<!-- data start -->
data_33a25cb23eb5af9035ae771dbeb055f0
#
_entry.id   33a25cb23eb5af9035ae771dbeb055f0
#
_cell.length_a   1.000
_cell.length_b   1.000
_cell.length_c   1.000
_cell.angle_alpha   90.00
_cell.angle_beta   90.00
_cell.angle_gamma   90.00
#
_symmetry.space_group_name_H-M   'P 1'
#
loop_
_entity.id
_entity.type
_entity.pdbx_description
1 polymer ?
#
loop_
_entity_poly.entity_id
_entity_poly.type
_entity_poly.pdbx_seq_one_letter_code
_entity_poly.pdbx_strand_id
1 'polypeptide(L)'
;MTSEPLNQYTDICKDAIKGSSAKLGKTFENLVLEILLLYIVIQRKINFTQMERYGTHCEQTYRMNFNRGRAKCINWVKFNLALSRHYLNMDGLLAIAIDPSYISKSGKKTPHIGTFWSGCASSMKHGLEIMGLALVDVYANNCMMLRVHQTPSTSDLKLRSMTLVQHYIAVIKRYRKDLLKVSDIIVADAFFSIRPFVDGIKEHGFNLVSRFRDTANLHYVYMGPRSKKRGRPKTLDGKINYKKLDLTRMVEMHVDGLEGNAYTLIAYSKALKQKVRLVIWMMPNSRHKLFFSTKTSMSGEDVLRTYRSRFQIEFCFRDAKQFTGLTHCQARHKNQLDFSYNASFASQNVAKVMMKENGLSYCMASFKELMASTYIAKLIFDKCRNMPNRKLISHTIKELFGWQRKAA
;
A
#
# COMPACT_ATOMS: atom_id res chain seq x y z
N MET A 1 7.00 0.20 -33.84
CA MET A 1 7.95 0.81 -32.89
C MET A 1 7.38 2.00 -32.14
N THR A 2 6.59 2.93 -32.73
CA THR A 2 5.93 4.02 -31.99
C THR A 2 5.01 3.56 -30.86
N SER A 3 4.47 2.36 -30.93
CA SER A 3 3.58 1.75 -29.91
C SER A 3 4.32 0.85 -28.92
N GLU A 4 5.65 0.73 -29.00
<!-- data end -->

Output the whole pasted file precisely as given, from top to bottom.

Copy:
data_33a25cb23eb5af9035ae771dbeb055f0
#
_entry.id   33a25cb23eb5af9035ae771dbeb055f0
#
_cell.length_a   1.000
_cell.length_b   1.000
_cell.length_c   1.000
_cell.angle_alpha   90.00
_cell.angle_beta   90.00
_cell.angle_gamma   90.00
#
_symmetry.space_group_name_H-M   'P 1'
#
loop_
_entity.id
_entity.type
_entity.pdbx_description
1 polymer ?
#
loop_
_entity_poly.entity_id
_entity_poly.type
_entity_poly.pdbx_seq_one_letter_code
_entity_poly.pdbx_strand_id
1 'polypeptide(L)'
;MTSEPLNQYTDICKDAIKGSSAKLGKTFENLVLEILLLYIVIQRKINFTQMERYGTHCEQTYRMNFNRGRAKCINWVKFNLALSRHYLNMDGLLAIAIDPSYISKSGKKTPHIGTFWSGCASSMKHGLEIMGLALVDVYANNCMMLRVHQTPSTSDLKLRSMTLVQHYIAVIKRYRKDLLKVSDIIVADAFFSIRPFVDGIKEHGFNLVSRFRDTANLHYVYMGPRSKKRGRPKTLDGKINYKKLDLTRMVEMHVDGLEGNAYTLIAYSKALKQKVRLVIWMMPNSRHKLFFSTKTSMSGEDVLRTYRSRFQIEFCFRDAKQFTGLTHCQARHKNQLDFSYNASFASQNVAKVMMKENGLSYCMASFKELMASTYIAKLIFDKCRNMPNRKLISHTIKELFGWQRKAA
;
A
#
# COMPACT_ATOMS: atom_id res chain seq x y z
N MET A 1 7.00 0.20 -33.84
CA MET A 1 7.95 0.81 -32.89
C MET A 1 7.38 2.00 -32.14
N THR A 2 6.59 2.93 -32.73
CA THR A 2 5.93 4.02 -31.99
C THR A 2 5.01 3.56 -30.86
N SER A 3 4.47 2.36 -30.93
CA SER A 3 3.58 1.75 -29.91
C SER A 3 4.32 0.85 -28.92
N GLU A 4 5.65 0.73 -29.00